I want to ask you: When the very core of who you are is threatened, what do you do? I could either mask myself from the world and conform to a self that is not you, or stay true to myself and bear the consequences.
And I suppose, I still struggle with addressing that answer. Just because you leave high school doesn’t mean that these superficialities end. They will never end. It comes down to do you have the balls to be you, even if they hate and mock and spit on you for it?
So, in the end, I do not want to be anything other than me. Even if my long hair draws insults or provokes stereotypes, even if I am less successful, even if I die younger, even if I have to bear the suffering of others. Look at MLK. Because of the stresses borne during his lifetime, MLK’s autopsy revealed his 39 year old heart showed the physiological damage of a 65 year old man. Yet he stayed true.
That is what I want to be. Me. A simple idea. Simple yes, but not easy.
Integer - is the Latin word meaning whole or complete.
Dis - a latin suffix meaning apart, asunder, against. Negating the meaning -of attached word.”
Me: “Do you ever felt like you have multiple parts of yourself, like different characters, all vying for control of your actions?”
Friend: “Ummm what do you mean?”
A friend of mine asked how I was doing, genuinely, and so I gave him a genuine answer. “I’m conflicted”. I explained how I felt like who I was as a person was like a cracked window pane, and each shard a different character of myself. The witty, bantering charmer. The bitter, calculating machiavellian. The gentle, peaceful dreamer. The disinterested, anti-conformity rebel. Each shard to me had a labelled emotion or state of mind, and I explained that I didn’t essentially know who I was as an individual.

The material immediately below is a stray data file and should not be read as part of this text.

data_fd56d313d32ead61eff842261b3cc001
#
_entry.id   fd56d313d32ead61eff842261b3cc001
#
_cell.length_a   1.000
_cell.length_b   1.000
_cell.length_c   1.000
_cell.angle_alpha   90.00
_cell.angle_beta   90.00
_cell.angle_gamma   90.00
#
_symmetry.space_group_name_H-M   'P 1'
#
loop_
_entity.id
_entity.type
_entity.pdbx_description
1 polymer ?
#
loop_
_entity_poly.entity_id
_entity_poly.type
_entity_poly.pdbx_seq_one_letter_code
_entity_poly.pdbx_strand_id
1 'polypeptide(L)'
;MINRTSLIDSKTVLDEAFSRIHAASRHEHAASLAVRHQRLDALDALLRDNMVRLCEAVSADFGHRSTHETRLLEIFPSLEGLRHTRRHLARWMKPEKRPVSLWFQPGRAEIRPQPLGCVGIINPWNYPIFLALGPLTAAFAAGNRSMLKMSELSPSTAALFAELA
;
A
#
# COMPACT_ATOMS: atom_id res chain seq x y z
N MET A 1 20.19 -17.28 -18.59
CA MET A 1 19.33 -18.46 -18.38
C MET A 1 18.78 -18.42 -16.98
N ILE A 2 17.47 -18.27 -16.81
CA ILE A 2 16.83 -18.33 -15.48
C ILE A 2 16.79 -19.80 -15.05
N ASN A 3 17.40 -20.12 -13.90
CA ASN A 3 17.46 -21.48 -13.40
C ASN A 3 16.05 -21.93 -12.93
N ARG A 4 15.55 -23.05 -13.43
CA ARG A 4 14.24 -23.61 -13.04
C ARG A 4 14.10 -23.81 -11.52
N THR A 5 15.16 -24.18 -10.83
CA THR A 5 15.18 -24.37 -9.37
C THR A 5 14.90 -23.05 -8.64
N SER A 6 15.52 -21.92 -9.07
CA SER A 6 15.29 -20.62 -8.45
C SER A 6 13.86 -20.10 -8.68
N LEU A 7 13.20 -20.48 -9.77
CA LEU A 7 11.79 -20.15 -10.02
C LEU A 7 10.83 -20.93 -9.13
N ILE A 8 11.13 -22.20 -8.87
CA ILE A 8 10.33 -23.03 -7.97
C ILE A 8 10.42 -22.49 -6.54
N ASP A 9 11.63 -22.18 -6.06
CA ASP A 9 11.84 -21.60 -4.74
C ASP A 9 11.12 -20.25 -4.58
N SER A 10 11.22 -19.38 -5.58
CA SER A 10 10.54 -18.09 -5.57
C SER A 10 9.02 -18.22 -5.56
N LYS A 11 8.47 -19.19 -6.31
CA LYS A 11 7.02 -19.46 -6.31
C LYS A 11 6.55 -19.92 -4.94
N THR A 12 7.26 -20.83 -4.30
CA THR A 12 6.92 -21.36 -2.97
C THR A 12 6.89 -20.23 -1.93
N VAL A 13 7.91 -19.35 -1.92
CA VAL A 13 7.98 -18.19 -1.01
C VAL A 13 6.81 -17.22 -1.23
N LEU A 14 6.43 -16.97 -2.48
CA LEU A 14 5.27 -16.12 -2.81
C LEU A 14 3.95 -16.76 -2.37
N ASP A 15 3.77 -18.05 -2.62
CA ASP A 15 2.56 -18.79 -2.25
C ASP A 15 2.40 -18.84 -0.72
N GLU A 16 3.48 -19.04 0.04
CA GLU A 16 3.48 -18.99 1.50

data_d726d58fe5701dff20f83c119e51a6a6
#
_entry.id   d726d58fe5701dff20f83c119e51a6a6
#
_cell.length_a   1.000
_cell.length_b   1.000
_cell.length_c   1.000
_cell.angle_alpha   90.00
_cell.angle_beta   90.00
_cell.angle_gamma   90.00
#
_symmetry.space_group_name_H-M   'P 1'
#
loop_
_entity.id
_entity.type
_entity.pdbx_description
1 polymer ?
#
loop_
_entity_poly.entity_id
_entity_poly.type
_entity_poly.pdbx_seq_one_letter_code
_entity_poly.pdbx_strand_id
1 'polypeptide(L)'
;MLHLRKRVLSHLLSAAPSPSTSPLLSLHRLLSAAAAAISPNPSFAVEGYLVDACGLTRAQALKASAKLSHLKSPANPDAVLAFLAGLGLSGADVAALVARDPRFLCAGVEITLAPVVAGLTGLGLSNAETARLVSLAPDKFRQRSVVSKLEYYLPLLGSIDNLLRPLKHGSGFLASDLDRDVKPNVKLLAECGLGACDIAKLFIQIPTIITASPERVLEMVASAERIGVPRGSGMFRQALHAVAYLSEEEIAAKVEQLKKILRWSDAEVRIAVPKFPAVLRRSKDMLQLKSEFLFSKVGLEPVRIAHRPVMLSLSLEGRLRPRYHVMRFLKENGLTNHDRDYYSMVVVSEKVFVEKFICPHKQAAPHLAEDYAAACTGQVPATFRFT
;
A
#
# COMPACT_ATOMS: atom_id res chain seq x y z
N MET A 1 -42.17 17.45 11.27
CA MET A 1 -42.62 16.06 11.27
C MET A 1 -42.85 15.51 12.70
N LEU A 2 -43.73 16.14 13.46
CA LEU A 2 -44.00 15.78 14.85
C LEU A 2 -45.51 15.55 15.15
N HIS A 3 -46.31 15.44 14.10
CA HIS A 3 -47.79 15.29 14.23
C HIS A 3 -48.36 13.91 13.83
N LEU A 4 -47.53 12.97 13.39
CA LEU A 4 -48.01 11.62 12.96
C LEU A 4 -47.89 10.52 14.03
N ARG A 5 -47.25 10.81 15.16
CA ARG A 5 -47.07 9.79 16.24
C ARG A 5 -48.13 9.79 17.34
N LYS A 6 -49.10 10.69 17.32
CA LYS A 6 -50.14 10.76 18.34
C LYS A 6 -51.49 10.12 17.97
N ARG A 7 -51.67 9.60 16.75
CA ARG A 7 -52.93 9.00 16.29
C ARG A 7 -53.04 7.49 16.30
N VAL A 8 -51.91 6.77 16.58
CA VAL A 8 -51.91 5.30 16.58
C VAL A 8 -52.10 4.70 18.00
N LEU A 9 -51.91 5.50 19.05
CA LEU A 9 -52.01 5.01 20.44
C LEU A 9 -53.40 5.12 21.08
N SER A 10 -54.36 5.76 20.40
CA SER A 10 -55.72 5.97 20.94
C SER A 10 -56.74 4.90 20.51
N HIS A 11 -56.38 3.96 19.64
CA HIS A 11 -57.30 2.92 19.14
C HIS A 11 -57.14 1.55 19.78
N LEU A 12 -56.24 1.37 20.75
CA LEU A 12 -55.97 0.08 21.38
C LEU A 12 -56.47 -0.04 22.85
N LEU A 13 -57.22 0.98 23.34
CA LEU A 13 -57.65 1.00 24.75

He nodded, and gently kept asking questions, but I could read the lines across his forehead like words from a book., He doesn’t get it. I’d expected that an honest confession would make me feel better at least, even if he didn’t fully understand. But by the end of the conversation, I felt even more disconnected and distanced from normality. In the same way the old Velveteen rabbit must have looked upon the prancing hares outside, and being aware of his lack of true rabbit essence.
The only thing I know with certainty is that deep down at the very core of my being, is a gentle soul. But each layer from the surface peeled back represents another layer of complexity. Depending on one’s friendship with me, they see these different levels. To a new acquaintance: patient and kind.